"As a Christian who has read the Quran several times, it does not make sense to me, I do not know what any of the teachings of IS have to do with Islam," he said. "I got to know, above all, a merciful Islam from reading the Koran. 113 of 114 Suras begin with the words: "In the name of Allah, the most gracious and most merciful". I saw none of this mercy from IS."
But the strength of the fighters' beliefs in their interpretation of Islam can "move mountains", Todenhöfer continued.. "In Mosul, less than 400 IS-fighters beat 25,000 highly technically-equipped Iraqi soldiers. IS a territory conquered in a few months, which is larger than the UK. Al Qaeda is practically a dwarf," he observed.
Todenhöfer described spending time at a reception centre for new IS fighters coming through Turkey from abroad, and said he saw up to 50 a day. The fighters were "not just young men, who had failed in their home countries... [but also] many successful, enthusiastic young people from the United States, England, Sweden, Russia, France, Germany, etc.
"One had only passed his first law exams a few weeks ago and had just been admitted to practice law in court. But he would rather fight for Islamic State."
Though much has been made of a recent Kurdish pushback against IS, which prevented them taking the Syrian border town of Kobane, Todenhöfer said the group is unfazed. "Occasional loss of territory does not seem to bother them, even if it is hyped by some of the media at the moment," he wrote. "It is normal in guerrilla war."
Todenhöfer, who says he is planning a book based on his experiences, said he could not have been sure of the truth about Islamic State until he saw it with his own eyes. "I had this guarantee of my security from the 'Caliphate'. I had no guarantee that promise was real. All my friends and family members have questioned its authenticity and tried to stop me from travelling. But such situations, I have to listen to my own instinct, what my inner voice tells me to do.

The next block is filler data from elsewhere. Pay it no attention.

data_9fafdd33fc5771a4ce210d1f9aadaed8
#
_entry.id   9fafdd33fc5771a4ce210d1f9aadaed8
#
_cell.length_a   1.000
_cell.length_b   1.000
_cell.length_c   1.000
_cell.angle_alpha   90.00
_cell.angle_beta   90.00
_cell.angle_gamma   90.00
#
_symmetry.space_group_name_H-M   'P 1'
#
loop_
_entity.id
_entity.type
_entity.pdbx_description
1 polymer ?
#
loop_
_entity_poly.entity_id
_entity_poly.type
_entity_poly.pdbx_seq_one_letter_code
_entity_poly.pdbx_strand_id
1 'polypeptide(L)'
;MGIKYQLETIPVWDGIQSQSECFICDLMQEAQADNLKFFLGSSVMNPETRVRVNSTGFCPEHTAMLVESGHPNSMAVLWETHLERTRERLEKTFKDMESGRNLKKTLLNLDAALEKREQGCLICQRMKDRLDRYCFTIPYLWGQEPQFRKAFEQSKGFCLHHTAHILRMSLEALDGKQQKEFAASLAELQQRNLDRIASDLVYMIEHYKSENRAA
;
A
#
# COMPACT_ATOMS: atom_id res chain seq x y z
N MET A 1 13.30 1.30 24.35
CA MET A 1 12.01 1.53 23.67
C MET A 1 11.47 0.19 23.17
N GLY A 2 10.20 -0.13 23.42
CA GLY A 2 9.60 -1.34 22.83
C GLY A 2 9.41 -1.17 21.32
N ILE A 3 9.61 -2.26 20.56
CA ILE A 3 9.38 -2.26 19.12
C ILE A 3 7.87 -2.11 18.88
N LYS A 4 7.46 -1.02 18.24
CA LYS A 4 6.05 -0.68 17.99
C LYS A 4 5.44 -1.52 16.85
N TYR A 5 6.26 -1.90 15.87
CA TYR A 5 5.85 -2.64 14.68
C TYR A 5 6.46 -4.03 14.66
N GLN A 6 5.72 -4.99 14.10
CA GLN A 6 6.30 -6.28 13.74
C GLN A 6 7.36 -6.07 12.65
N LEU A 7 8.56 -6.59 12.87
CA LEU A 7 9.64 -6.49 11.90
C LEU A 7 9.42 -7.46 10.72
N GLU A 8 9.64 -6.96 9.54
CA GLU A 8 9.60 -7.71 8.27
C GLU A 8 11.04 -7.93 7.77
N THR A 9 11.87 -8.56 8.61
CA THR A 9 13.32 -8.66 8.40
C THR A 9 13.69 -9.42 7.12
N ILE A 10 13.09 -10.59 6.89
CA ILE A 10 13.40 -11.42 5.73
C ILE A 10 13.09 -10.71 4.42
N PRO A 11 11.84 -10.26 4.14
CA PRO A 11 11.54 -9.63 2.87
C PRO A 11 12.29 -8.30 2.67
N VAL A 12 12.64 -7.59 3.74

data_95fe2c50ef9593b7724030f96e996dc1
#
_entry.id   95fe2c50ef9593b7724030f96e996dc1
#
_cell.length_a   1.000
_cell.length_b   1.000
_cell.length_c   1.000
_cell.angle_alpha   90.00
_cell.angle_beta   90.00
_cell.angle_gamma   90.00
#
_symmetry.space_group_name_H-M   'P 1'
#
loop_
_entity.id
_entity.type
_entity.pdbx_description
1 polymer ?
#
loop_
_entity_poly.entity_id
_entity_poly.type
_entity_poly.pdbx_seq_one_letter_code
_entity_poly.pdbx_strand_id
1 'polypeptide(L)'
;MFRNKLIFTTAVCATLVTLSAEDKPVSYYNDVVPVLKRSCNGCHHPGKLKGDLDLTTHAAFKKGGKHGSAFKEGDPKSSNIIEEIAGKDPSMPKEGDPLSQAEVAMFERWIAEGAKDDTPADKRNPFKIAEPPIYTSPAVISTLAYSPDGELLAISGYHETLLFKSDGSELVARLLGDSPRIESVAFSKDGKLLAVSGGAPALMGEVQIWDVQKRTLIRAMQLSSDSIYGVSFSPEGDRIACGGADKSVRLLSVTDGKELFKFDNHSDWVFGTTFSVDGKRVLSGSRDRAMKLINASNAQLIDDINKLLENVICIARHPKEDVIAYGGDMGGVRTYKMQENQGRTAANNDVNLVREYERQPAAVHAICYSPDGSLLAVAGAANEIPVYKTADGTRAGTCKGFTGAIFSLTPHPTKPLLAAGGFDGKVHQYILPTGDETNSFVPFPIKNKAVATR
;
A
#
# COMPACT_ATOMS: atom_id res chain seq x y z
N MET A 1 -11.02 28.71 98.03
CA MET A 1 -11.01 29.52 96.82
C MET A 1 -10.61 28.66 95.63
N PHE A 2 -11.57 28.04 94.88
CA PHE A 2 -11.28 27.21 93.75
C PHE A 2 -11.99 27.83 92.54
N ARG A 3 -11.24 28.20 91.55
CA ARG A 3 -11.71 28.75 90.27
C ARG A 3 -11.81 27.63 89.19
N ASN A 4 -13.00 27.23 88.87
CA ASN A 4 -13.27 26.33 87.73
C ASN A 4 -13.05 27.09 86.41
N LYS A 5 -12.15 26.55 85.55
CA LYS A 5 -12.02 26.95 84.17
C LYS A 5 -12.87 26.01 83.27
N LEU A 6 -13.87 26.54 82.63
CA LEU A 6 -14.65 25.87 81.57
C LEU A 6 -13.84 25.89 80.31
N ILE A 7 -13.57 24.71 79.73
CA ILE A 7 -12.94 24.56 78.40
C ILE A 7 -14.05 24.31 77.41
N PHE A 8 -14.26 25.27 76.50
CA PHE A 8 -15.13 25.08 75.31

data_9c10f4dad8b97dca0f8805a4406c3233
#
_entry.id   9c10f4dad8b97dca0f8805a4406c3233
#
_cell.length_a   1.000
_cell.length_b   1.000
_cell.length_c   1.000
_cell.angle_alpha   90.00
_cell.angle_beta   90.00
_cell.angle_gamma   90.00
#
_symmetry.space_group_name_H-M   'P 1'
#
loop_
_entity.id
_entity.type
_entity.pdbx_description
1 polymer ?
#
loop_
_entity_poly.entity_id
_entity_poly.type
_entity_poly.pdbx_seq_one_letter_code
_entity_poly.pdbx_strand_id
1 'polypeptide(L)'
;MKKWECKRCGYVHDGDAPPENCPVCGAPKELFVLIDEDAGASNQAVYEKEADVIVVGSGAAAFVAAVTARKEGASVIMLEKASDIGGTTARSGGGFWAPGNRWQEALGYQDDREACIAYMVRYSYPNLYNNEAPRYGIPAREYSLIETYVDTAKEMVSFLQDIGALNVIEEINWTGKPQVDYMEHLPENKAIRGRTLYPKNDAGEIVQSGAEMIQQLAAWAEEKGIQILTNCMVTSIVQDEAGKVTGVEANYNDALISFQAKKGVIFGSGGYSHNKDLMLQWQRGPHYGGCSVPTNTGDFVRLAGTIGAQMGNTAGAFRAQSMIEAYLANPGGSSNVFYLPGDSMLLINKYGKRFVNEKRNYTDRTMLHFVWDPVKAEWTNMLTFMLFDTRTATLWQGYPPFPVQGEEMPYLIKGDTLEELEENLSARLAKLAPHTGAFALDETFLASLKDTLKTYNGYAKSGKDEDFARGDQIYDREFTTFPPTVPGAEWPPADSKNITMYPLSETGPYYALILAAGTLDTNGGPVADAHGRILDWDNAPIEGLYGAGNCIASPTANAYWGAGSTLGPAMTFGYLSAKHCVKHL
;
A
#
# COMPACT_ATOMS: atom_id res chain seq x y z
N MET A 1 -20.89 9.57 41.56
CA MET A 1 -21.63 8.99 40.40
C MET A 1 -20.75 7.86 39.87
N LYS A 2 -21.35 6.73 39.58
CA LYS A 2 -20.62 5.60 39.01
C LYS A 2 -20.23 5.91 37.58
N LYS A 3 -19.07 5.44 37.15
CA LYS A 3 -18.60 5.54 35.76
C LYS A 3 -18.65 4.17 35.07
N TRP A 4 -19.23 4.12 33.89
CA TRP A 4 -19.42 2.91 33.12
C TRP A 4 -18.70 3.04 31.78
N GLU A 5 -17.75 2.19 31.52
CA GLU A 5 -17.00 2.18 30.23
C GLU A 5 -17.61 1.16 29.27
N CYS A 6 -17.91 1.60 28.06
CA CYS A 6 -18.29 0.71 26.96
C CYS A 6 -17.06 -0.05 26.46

"I didn't go on this difficult journey, just because Pope Francis recently called for us to talk to IS," he said in an earlier post. "[I went] because after almost 50 years of experience I have always spoken with all sides. In Syria - where I was sharply criticised by some armchair commentators - I spoke with President Assad, but also with Al [Qaeda] and the FSA. I was in Afghanistan several times with President Karsai and with leaders of the Taliban. And during the Iraq war I was with the Shiite Government of Iraq and the [opposition] Sunni resistance."
Remarkably, the guarantee of safety was maintained, Todenhöfer said, though he notes that he was followed by the secret service and several of his 800 photos were deleted at the end of his trip. "It's called censorship," Todenhöfer said,
Todenhöfer said his exchanges with the fighters were not always cordial, but often "harsh and vociferous confrontations".
"It is not easy to argue with IS heavily armed fighters," he wrote, grimly. "Twice, the trip was certainly almost about to collapse. Given the daily danger for all those involved, the treatment was often fraught, but fair."
And Todenhöfer rejected any notion of Western military intervention helping to defeat IS. "The city of Mosul [in Iraq], with a population of three million, for example, is controlled by IS with about 5,000 fighters. To crush them with bombs means reducing all of Mosul to rubble and killing tens of thousands of civilians."
He posted one picture, with caption 'Do German weapons drops really serve peace?', of what he described as a "Heckler & Koch MG3 machine gun from Germany" for sale in Mosul, adding "someday this German MG could be directed to us. What madness!"
In a separate post, he called the terror group "a child of George W. Bush's illegal Iraq war.. [bombings] always are terrorist-breeding programs in the Middle East."
Todenhöfer said the only hope for the region was the resistance of moderate Sunni Arabs, but expressed pessimism that this could happen in the current climate.
The reporter said he could not "totally exclude" the risk of returning fighters coming to plan attacks in the West but said he thought it was not the main concern. "Returnees are considered losers 'who have not made it in the 'Islamic State'' So this is not the main risk, even though there was a plot by a returnee in Brussels. A greater danger may come rather from IS sympathisers who have not yet travelled to join the fighters."
"Groups such as Pegida [a German right-wing nationalist group leading marches of thousands against 'extreme Islam'] have their facts upside down. They are doing IS' work for them, they have a great interest in an escalation of conflict between Muslims and non-Muslims in Germany. IS confirmed me this to me several times."